Lao Hui Min
Bill Ma cooks the food of his people, the Hui. Lao Hui Min would be completely invisible if it wasn’t for its reputation among Sydney’s Xinjiangese population. It’s basic and unadorned, it doesn’t have a website, there is no phone and it’s unpredictably either loudly bustling, or completely quiet.
Xinjiang, China’s most north-western province, is where a large portion of the Islamic Hui people live. The cuisine is based on meat and wheat-based carbohydrates and almost every dish has either one or all of five ingredients: lamb, bread, noodles, capsicum and cumin. Lao Hui Min’s Xinjiang-style noodles is a classic example. The chewy, soft noodles are stir-fried in a savoury tomato reduction with lamb, shallots, onion and capsicum. The noodles, made with a simple mix of water, salt and wheat flour are prepared daily and hand stretched to order. It’s simple, satisfying and an excellent representative of a humble and hearty cuisine.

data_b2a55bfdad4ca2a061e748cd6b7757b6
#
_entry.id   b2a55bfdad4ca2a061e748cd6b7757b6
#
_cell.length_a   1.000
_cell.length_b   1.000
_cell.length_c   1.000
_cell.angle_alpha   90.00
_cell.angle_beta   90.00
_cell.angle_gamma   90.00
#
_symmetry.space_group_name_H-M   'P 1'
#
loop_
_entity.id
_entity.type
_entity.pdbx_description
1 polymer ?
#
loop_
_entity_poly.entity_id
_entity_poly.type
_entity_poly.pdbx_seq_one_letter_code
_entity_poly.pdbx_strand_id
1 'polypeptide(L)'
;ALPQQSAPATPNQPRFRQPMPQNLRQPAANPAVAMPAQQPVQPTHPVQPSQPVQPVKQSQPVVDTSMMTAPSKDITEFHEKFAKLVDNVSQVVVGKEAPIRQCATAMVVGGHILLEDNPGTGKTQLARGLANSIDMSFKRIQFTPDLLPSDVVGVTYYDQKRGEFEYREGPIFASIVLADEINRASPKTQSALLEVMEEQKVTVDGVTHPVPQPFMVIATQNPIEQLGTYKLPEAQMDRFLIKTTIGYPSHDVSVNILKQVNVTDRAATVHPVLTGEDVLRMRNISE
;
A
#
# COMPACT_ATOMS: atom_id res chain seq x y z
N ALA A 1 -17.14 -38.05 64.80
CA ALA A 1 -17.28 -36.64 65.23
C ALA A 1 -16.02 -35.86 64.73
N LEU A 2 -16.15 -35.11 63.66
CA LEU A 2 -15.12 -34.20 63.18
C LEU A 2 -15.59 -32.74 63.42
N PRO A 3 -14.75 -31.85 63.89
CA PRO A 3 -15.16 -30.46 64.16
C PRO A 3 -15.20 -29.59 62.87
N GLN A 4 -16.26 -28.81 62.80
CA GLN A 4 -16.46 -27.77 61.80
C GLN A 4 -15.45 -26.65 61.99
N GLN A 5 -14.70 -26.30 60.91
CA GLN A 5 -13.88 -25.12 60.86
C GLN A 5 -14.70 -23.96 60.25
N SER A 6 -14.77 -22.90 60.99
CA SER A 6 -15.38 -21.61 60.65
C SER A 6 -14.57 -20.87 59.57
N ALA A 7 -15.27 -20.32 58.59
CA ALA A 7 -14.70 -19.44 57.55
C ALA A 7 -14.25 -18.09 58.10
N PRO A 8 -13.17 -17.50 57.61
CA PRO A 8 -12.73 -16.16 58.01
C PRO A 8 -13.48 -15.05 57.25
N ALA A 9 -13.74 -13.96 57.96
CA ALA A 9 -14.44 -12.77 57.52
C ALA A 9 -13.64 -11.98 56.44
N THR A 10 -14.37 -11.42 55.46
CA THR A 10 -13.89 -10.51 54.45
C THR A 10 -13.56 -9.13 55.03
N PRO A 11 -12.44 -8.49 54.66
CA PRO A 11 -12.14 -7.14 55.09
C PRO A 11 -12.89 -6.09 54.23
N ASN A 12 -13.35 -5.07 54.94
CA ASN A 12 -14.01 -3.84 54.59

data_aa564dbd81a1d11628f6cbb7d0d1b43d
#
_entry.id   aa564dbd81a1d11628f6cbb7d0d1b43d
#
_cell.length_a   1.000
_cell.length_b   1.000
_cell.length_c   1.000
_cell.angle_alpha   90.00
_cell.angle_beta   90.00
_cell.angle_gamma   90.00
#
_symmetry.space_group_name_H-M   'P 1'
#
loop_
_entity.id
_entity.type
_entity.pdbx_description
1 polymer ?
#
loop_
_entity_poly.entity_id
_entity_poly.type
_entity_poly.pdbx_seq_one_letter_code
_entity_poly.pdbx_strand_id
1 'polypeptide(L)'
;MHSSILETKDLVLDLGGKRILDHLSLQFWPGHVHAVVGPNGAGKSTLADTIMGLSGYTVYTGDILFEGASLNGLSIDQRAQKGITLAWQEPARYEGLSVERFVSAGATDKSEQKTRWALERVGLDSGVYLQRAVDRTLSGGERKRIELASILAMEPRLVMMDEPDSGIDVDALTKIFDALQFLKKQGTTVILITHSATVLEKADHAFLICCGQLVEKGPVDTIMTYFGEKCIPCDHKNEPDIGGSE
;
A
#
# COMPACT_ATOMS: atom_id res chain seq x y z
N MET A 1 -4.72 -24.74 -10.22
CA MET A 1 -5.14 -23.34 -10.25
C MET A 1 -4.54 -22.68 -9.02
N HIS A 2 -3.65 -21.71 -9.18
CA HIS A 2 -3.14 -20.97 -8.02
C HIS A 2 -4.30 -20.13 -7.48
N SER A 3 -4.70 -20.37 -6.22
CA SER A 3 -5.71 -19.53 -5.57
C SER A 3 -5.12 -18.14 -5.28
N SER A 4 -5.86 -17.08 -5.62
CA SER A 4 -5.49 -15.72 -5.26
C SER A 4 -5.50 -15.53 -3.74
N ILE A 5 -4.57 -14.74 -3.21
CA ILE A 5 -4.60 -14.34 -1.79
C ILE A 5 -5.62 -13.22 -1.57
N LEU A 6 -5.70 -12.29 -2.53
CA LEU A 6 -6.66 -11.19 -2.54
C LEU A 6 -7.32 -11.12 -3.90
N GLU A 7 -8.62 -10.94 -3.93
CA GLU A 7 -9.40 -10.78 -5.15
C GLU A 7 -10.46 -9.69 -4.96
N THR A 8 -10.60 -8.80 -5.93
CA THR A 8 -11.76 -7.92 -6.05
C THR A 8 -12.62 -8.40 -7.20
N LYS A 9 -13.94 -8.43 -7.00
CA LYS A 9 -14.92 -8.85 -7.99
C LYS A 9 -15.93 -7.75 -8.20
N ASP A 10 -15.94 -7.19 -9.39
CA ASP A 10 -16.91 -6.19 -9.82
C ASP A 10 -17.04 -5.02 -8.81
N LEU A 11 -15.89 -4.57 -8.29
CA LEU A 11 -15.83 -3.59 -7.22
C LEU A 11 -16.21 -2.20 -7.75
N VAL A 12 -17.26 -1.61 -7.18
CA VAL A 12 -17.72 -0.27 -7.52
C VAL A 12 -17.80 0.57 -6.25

There is also the lamb kebab. Lao Hui Min’s is cooked traditionally on a skewer over charcoals with a coarse dusting of cumin, pepper and salt.
Dapanji translate literally to “big plate chicken”. It consists of potato, capsicum, tomato, garlic, Sichuan pepper and chicken, all stir-fried and then stewed in a giant bowl or wok. Lao Hui Min’s version is enormous and comes with thin, wide-belt noodles and moist chicken pieces. For a true Xinjiang get it with sides of crispy pancakes and thin-skinned dumplings filled with mutton, cumin and shallots.
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